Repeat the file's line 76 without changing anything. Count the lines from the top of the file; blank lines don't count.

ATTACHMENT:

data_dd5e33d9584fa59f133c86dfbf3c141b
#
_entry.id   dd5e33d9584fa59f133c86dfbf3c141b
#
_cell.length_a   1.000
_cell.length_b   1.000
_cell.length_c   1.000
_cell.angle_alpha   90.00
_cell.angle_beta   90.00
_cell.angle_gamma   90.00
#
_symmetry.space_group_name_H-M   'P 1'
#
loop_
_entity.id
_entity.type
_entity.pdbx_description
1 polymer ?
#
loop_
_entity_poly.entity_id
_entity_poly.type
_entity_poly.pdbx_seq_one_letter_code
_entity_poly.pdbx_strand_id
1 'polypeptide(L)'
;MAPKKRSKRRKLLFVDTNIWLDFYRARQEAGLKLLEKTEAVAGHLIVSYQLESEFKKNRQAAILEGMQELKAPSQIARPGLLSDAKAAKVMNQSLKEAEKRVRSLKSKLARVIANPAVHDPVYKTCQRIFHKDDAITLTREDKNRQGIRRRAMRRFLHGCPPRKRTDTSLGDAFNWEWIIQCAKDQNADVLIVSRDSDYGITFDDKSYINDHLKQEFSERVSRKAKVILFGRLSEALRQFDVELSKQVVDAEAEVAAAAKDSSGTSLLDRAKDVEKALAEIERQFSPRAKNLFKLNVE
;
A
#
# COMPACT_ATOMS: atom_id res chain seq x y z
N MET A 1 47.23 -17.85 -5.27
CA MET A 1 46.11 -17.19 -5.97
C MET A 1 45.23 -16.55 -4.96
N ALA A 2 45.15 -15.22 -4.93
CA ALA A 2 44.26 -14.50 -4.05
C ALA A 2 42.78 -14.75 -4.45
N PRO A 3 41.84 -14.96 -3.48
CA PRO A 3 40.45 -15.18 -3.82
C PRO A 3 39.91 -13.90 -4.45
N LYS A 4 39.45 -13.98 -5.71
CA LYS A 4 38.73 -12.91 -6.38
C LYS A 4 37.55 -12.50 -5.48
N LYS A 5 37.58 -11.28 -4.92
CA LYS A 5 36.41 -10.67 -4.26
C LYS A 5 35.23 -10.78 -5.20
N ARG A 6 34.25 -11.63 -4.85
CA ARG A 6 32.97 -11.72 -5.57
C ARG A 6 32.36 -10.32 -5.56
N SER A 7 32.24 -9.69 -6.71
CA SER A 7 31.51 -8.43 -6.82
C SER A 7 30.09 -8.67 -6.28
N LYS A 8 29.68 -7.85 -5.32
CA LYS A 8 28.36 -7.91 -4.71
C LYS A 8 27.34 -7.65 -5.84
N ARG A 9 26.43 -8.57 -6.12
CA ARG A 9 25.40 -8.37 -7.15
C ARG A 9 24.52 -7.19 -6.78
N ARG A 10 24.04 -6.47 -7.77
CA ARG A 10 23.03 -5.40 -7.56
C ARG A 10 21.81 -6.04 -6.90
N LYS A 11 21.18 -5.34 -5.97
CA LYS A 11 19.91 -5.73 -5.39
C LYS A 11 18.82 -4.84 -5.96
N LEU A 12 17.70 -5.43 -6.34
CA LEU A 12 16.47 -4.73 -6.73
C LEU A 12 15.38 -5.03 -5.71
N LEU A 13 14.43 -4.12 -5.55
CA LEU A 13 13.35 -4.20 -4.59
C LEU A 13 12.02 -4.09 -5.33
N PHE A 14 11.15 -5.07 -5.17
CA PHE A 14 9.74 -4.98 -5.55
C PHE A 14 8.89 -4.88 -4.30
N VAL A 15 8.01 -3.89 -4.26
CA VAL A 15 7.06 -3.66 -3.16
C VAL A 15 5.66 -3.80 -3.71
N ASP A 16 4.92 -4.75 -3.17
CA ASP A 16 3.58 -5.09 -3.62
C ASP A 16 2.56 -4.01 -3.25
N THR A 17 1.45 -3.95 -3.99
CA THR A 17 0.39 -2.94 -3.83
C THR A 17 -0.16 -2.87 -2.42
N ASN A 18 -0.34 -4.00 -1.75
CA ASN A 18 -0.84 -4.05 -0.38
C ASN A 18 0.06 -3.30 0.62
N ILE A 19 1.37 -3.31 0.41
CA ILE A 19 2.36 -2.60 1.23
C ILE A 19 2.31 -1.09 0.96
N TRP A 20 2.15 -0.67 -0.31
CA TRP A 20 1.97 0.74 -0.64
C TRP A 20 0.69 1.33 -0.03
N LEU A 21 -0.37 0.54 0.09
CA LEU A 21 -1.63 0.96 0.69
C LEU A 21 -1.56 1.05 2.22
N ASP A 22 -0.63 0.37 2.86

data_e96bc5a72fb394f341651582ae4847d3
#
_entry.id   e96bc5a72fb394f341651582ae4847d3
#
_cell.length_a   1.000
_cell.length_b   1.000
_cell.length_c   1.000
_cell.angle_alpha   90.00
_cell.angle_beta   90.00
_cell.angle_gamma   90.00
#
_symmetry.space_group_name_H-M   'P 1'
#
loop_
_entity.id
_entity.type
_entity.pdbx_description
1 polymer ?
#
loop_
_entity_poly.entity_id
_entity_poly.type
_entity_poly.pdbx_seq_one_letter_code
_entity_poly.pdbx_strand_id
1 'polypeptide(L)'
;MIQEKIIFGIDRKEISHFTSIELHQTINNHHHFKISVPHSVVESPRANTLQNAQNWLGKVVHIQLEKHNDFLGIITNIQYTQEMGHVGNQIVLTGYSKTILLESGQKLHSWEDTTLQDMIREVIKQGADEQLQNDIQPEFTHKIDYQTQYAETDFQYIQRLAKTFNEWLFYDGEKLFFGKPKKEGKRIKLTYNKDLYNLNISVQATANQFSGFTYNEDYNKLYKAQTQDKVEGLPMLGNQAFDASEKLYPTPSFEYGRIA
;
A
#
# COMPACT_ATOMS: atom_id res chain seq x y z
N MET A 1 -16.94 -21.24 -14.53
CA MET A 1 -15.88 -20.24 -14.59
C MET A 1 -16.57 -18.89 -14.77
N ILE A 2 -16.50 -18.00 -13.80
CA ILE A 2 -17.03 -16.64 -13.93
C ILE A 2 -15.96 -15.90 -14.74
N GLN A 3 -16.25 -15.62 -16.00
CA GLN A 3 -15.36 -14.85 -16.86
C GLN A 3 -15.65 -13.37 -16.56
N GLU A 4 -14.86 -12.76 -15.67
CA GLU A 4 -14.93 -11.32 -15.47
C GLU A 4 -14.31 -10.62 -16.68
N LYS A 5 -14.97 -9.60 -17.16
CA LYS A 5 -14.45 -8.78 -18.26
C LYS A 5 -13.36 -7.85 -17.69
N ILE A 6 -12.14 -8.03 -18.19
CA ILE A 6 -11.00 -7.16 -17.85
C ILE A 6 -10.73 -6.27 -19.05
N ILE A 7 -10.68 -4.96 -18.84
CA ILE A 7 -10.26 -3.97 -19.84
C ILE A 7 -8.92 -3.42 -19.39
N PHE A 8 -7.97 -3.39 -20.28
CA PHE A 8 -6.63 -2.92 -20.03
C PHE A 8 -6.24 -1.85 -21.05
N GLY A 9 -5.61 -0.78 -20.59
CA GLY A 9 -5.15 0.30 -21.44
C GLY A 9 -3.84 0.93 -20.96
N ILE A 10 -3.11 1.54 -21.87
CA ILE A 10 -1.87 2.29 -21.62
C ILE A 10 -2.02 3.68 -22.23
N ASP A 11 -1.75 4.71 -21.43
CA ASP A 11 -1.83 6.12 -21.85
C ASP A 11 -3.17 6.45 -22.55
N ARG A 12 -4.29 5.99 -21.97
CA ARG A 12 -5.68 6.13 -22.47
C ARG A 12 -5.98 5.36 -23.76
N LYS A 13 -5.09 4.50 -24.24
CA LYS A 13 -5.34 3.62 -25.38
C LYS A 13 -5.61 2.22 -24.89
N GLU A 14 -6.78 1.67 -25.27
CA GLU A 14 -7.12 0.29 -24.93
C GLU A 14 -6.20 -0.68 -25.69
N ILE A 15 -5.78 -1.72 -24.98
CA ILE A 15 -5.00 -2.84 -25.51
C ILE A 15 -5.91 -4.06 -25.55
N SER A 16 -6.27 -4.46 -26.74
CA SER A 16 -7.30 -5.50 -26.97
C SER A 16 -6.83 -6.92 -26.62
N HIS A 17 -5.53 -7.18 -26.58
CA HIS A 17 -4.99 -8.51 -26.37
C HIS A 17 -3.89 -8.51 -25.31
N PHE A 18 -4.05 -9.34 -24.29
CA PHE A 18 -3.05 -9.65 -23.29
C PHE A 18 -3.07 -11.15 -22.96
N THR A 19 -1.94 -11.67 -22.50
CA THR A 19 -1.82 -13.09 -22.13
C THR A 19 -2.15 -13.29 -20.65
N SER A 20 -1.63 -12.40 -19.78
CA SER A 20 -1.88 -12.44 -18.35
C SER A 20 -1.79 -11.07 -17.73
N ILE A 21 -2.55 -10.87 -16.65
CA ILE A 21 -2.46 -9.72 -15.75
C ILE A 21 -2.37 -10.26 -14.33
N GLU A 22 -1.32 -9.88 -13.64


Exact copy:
N ASP A 16 4.92 -4.75 -3.17